Two of the great living eclectics of American music are being celebrated in concert this week.
Between the two of them, they’ve done amazing work in virtually every known genre of music that there is: one has spent his whole career writing for the Broadway stage, the other is best known for his movie soundtrack scores.
On Thursday, Highlights in Jazz honors David Amram at Tribeca Performing Arts Center.
Produced by Jack Kleinsinger, this is, by a considerable margin, the longest-running jazz concert series in New York. Kudos to Kleinsinger for mounting this tribute, but the larger truth is that a jazz organization isn’t the only one that could celebrate the career of David Amram—he could also be honored by a classical academy or roots music groups.
Featuring re-arranged songbook standards and original compositions for a highly unusual quartet of French horn (played by Amram himself), tenor saxophone, bass, and drums, Amram recorded his first album as a bandleader, Jazz Studio No. 6, in New York in 1957.
His most recent success is Diner in the Sky, produced by Amram for The Amigos, an ensemble of young musicians mostly associated with Jazz at Lincoln Center and the Jonathan Batiste Stay Human band.
The Amigos (who, more recently, changed their group name to “Silver City Bound”) are an exceptional live band playing folk music, blues, Americana, country, and various permutations of Pan-American “roots” music.
On the album, Amram took what was a perfect sound for a club or honky tonk (are there any of those in Manhattan?) and made it into a perfect sound for a recording, polished but not slick, bringing out the virtues of the band but without changing them into something fundamentally different from what they were.
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From making experimental jazz in 1957 to recording bluegrass in 2014 may seem like a stretch, but that’s only the beginning of what Amram has achieved.
The majority of his work is most easily described as contemporary classical music, and his No. 1 outlet has been scores for dramatic films, most famously the classic 1962 political thriller The Manchurian Candidate (a novel and film whose concepts have entered the cultural bloodstream—the 2016 Captain America: Civil War was full of references to it).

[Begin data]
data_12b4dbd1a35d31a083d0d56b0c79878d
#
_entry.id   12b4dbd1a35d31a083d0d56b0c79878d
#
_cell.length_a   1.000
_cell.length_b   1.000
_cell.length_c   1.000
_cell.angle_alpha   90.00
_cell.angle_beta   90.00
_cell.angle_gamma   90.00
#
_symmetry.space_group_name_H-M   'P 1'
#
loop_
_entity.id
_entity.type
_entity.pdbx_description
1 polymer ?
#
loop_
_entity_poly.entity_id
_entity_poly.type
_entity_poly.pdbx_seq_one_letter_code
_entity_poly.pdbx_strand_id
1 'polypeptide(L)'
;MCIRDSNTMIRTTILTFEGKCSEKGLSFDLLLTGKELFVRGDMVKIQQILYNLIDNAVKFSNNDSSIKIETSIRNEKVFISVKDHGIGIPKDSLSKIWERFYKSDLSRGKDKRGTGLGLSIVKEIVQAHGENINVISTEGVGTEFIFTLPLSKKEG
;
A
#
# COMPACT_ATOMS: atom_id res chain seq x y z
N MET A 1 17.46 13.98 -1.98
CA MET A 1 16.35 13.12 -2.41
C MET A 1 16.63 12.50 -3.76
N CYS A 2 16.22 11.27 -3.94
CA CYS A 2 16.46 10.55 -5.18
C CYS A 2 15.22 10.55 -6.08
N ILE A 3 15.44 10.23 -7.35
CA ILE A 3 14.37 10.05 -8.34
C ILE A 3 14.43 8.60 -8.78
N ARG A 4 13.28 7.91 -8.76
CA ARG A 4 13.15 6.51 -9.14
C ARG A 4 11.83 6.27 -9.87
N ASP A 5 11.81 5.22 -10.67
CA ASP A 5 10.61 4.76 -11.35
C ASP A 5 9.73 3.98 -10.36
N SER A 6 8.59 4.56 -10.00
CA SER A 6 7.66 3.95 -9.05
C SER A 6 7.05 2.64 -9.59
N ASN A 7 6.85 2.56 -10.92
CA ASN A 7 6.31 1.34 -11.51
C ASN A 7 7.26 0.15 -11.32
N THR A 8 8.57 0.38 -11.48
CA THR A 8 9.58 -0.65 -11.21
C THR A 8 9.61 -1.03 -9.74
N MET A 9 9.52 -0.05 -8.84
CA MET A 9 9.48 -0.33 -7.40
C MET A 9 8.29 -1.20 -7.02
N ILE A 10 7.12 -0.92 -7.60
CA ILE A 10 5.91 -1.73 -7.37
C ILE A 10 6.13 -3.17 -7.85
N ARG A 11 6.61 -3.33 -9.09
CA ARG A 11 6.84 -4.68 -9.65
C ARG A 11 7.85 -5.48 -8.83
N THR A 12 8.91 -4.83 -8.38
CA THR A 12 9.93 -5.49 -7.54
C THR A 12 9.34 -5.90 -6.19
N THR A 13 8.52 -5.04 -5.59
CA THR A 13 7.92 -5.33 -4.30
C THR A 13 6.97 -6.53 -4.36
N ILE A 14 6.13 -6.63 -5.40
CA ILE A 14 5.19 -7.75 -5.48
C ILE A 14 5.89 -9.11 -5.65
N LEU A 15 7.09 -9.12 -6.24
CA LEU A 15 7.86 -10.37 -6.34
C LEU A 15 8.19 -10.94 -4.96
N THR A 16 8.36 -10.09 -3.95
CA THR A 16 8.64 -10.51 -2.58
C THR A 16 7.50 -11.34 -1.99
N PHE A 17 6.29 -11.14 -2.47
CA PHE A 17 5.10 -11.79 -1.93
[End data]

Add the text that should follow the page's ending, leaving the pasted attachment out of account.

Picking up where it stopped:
The diversity of his music is captured in the boxed set, David Amram’s Classic American Film Scores, 1956-2016, produced last year in England and now being released in the USA in conjunction with the concert. (All 81 tracks and five hours of music are also available via Apple Music and iTunes.)
The set starts with a jazz variation on the Manchurian Candidate main theme (the “straight” main title recording is also heard) that sounds for all the world like a mash-up of Aaron Copland and bebop trombonist J. J. Johnson.
Like David Amram, John Kander is an American composer of tremendous range and variety, who has worked in a wide spectrum of different styles, although almost exclusivity for one specific medium, the musical theater.
He has composed original stage music that compares with the best of Kurt Weill and Weimar-era Germany (Cabaret, 1966), Grecian rebetiko folkloric music (in the under-appreciated Zorba, 1968), American jazz standards (Chicago, 1976), and South American boleros and musica romantica (Kiss of the Spider Woman, 1993).
To the hundreds of millennial jazz musicians it’s almost inconceivable that “All That Jazz” and “Razzle-Dazzle” (from Chicago) weren’t actually composed in the Roaring Twenties during the first Jazz Age. Likewise, “Life Is” from Zorba resounds like authentically Athenian pop hit no less than Manos Hadjidakis’ “Never on Sunday” or Mikis Theodorakis’ equally successful instrumental theme from the 1964 film Zorba.
Friday’s concert celebrates the music of Kander and his late professional partner, the gifted lyricist Fred Ebb, on the occasion of the composer’s 90th birthday.
Joining the New York Pops Orchestra (conducted by Steven Reineke) will be two first-rate theater singers, Tony Yazbeck (the lead in the marvelous 2014 revival of On the Town) and Caissie Levy (part of the current cast of the still-developing Broadway version of the Disney property Frozen).
In their work, both David Amram (born 1930) and John Kander (born 1927) offer copious evidence that the strength of American music—no less than other aspects of our cultural and political lives—is in its unique combination of consistency and diversity.